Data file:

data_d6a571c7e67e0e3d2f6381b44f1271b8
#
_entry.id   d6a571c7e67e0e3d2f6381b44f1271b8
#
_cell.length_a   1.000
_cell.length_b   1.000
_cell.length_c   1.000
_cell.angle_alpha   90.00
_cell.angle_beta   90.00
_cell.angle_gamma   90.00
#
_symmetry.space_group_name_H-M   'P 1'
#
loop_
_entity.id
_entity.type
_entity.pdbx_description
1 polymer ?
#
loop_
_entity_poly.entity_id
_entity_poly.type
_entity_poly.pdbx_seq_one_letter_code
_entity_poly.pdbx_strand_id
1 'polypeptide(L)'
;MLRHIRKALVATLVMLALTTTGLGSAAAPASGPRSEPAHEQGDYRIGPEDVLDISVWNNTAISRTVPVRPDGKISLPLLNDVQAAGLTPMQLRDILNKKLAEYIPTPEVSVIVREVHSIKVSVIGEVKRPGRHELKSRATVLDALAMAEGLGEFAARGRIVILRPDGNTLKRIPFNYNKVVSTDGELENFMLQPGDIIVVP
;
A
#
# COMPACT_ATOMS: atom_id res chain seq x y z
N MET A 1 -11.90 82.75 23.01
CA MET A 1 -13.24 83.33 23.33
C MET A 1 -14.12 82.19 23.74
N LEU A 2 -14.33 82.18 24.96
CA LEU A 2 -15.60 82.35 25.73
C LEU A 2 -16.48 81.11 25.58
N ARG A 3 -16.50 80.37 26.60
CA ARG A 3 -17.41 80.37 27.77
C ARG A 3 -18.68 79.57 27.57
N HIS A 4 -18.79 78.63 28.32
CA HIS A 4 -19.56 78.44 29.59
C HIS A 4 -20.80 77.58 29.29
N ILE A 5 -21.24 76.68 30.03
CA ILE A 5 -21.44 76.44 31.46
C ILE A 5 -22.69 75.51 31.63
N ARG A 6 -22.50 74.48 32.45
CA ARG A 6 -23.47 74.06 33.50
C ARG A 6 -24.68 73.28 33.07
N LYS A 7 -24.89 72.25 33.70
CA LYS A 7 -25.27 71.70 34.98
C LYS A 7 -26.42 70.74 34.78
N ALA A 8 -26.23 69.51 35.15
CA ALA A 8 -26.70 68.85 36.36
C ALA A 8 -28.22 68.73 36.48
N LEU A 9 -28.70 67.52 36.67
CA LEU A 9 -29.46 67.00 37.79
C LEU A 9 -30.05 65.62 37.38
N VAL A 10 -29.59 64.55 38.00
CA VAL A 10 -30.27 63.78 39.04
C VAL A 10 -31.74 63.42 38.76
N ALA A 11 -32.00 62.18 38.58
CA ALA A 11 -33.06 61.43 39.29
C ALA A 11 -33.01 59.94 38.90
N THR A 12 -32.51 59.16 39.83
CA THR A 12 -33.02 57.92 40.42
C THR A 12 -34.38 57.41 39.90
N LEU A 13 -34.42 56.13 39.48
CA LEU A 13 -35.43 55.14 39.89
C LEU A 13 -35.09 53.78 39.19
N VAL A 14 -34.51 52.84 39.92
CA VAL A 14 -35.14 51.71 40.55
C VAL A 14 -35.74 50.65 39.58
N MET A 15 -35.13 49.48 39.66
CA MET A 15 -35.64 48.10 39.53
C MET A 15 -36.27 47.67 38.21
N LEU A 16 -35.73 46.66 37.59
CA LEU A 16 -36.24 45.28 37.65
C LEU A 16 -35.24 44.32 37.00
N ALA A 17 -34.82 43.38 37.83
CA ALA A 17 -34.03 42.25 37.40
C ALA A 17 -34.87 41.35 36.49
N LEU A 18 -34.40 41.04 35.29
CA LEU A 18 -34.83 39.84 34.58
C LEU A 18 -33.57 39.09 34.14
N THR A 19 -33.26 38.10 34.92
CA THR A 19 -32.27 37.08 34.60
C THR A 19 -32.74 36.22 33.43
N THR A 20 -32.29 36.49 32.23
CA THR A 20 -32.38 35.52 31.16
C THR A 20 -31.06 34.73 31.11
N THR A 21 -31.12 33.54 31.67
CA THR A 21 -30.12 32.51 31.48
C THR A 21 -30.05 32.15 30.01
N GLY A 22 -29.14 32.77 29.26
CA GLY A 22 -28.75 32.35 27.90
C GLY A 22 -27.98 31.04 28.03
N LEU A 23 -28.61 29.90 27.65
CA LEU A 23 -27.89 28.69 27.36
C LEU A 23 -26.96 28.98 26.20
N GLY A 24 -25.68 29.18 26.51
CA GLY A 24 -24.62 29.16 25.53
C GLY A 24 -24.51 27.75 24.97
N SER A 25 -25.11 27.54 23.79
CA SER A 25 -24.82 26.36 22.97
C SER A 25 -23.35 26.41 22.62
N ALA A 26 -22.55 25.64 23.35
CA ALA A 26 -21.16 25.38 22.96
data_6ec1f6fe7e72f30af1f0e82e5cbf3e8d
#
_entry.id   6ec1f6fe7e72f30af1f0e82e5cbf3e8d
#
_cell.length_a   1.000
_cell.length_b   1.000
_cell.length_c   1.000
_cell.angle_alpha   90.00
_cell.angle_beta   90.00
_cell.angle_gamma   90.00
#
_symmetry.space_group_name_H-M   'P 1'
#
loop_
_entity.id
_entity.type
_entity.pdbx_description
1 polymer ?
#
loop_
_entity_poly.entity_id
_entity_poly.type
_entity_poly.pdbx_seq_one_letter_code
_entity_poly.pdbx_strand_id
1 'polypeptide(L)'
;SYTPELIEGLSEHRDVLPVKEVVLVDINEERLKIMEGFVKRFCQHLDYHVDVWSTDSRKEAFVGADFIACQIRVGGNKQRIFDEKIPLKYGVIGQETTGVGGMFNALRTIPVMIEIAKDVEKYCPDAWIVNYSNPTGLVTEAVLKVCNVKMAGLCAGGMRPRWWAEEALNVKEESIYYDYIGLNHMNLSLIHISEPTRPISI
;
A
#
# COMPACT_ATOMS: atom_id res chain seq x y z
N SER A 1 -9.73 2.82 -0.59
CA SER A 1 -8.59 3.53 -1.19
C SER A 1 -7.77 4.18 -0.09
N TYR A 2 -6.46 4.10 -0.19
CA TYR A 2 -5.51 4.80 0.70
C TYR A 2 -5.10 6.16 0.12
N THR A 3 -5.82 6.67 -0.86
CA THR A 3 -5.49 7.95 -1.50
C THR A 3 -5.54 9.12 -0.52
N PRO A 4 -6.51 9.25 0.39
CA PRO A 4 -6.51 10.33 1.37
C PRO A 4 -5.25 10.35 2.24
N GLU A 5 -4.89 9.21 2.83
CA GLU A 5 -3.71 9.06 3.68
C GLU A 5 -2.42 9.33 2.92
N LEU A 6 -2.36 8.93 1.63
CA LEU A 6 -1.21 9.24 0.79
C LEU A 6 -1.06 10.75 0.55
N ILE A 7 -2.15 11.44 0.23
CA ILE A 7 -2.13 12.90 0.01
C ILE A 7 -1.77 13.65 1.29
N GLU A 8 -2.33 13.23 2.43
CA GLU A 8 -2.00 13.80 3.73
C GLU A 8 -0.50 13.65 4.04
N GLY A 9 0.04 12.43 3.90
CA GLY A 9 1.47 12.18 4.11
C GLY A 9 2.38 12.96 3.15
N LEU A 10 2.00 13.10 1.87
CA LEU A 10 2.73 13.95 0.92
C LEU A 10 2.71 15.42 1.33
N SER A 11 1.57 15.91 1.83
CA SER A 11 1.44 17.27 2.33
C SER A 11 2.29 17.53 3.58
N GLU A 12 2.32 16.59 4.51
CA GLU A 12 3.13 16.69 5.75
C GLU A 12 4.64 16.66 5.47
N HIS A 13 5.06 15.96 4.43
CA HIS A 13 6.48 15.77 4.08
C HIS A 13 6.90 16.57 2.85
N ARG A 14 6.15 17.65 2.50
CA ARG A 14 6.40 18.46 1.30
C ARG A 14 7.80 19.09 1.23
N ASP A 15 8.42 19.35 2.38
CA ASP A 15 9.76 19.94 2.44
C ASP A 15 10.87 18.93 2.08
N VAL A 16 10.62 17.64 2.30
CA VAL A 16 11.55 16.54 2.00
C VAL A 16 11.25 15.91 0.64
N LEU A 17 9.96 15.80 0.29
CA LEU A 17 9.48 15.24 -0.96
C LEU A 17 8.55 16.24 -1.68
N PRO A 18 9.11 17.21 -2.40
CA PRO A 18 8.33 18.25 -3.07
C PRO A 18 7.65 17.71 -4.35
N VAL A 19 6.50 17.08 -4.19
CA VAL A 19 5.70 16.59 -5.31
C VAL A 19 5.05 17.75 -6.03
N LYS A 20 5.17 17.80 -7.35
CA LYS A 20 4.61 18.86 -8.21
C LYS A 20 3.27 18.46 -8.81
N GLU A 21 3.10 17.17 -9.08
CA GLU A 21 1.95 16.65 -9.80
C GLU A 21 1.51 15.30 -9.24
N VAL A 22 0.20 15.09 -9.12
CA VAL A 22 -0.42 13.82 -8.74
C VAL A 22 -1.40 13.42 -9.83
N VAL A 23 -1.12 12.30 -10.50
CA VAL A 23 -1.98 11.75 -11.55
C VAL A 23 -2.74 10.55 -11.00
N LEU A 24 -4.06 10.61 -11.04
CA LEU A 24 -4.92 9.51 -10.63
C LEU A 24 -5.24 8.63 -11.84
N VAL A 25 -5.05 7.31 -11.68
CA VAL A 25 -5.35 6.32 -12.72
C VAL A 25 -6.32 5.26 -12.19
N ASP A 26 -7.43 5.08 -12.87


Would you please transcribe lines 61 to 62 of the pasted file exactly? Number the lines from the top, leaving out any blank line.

N ALA A 11 -32.00 62.18 38.58
CA ALA A 11 -33.06 61.43 39.29